But the love we feel will often sputter and fail without the love we choose. I submit that the love we choose is best understood among Latter-day Saints as a synonym for covenant. Through covenants we commit, through the exercise of our will, to love God or to love other specific people. In baptism and the temple liturgy we commit to love God and the Saints unconditionally, to maintain a love of choosing behind a love of feeling that will wax and wane naturally over the course of our lives. This type of love is work, and we sometimes internalize the voices representing the love we feel that tell us that love that requires exercise of will is not love at all. This simply isn’t true.

In marriage, in parenting, in relationships with relatives and close friends or with our religious tradition, there will be times that our love will need to rely heavily on our choice, our covenant, our commitment. Paradoxically the security of that commitment to love by choice can provide the environment required for love that we feel to grow. The two loves are interdependent, necessarily.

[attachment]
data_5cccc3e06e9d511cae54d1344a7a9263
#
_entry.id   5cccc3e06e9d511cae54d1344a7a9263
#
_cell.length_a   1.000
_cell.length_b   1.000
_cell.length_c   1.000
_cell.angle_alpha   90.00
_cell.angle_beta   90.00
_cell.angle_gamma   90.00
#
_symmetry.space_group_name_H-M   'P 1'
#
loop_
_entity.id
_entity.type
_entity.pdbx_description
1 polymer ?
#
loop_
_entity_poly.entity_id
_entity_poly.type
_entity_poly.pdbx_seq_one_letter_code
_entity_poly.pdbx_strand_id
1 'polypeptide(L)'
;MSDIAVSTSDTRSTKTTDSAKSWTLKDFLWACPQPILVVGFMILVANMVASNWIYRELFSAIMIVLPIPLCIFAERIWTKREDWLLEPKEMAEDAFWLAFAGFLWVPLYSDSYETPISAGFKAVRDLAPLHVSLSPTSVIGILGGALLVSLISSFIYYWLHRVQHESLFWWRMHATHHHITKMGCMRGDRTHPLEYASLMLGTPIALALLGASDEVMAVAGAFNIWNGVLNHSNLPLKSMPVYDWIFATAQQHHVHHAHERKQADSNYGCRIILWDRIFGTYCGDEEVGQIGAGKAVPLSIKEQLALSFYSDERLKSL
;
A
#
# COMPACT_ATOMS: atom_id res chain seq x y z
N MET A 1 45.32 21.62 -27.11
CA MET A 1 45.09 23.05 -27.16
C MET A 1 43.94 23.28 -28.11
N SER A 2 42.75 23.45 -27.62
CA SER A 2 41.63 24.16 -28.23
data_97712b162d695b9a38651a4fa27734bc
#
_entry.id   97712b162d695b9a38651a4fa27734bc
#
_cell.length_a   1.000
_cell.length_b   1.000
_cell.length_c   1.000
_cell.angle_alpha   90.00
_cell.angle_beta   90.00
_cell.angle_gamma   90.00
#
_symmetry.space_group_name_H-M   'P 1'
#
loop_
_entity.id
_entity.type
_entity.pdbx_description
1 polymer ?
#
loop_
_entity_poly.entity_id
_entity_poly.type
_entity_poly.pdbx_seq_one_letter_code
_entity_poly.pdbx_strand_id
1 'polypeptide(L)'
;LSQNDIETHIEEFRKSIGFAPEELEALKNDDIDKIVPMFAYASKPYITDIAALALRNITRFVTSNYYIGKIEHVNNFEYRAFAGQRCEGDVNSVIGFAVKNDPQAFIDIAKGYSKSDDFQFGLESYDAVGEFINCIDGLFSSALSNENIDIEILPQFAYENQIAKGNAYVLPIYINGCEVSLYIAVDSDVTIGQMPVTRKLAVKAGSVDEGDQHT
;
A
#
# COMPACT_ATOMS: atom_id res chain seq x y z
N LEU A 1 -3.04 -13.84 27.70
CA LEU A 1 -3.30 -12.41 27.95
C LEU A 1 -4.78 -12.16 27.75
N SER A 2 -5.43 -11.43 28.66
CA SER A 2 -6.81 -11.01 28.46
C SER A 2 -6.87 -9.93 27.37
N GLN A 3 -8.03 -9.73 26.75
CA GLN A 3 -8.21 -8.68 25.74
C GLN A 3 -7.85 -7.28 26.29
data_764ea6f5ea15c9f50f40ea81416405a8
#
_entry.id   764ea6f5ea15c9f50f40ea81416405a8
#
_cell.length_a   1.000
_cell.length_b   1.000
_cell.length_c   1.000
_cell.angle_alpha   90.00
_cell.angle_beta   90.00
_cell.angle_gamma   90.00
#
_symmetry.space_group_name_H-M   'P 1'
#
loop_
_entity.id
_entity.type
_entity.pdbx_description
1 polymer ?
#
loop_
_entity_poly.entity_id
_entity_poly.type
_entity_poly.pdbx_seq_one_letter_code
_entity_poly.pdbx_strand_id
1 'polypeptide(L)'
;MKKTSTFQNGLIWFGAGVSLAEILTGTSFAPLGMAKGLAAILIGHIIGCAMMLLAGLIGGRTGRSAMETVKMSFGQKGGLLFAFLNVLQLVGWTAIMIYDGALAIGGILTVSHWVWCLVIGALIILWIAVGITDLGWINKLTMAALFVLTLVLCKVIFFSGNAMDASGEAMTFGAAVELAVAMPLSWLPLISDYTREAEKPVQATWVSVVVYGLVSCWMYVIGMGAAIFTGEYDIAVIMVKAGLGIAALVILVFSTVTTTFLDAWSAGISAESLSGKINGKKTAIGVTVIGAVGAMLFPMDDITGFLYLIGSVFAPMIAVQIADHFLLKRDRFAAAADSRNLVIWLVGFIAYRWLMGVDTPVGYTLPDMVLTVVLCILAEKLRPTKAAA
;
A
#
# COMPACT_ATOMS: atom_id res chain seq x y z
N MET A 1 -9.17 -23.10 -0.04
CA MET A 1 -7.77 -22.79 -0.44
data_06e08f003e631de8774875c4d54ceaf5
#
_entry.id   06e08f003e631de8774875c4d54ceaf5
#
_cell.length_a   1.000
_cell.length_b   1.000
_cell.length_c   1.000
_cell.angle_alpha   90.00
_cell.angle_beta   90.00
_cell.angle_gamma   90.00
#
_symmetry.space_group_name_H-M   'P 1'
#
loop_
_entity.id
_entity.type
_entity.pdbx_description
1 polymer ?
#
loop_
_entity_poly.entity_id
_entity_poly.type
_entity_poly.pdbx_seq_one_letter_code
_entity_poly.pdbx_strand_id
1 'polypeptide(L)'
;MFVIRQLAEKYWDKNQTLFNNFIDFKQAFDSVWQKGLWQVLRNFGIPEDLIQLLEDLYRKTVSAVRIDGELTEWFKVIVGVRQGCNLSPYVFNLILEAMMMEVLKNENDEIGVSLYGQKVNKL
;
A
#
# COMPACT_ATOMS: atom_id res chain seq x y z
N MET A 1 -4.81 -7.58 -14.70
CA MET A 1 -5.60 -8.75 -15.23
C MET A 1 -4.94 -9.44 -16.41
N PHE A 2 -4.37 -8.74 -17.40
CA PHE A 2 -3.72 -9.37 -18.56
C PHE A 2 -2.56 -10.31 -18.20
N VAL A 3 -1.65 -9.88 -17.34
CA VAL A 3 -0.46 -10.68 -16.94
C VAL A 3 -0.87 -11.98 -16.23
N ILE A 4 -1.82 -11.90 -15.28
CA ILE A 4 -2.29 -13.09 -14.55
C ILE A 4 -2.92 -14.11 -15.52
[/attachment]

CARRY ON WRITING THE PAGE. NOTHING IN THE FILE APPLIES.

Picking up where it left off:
As a married man, I remember vividly courting my wise, bright, compassionate, beautiful wife, the visceral intensity of my hopes to be with her during our courtship. I also know that marriage includes differences of opinion, domestic chores, the incessant chorus of cycles of feeding and cleaning and money’s inflows and outflows. Dealing with the constant barrage of effluents that attends early parenthood can make one’s connection with the love we feel seem cloudy at times, as can the sleep deprivation and the sense of exhaustion that attends modern family life. Without the love that we choose these stresses and the ways that personalities evolve over time can severely challenge the memories we retain of the love we feel.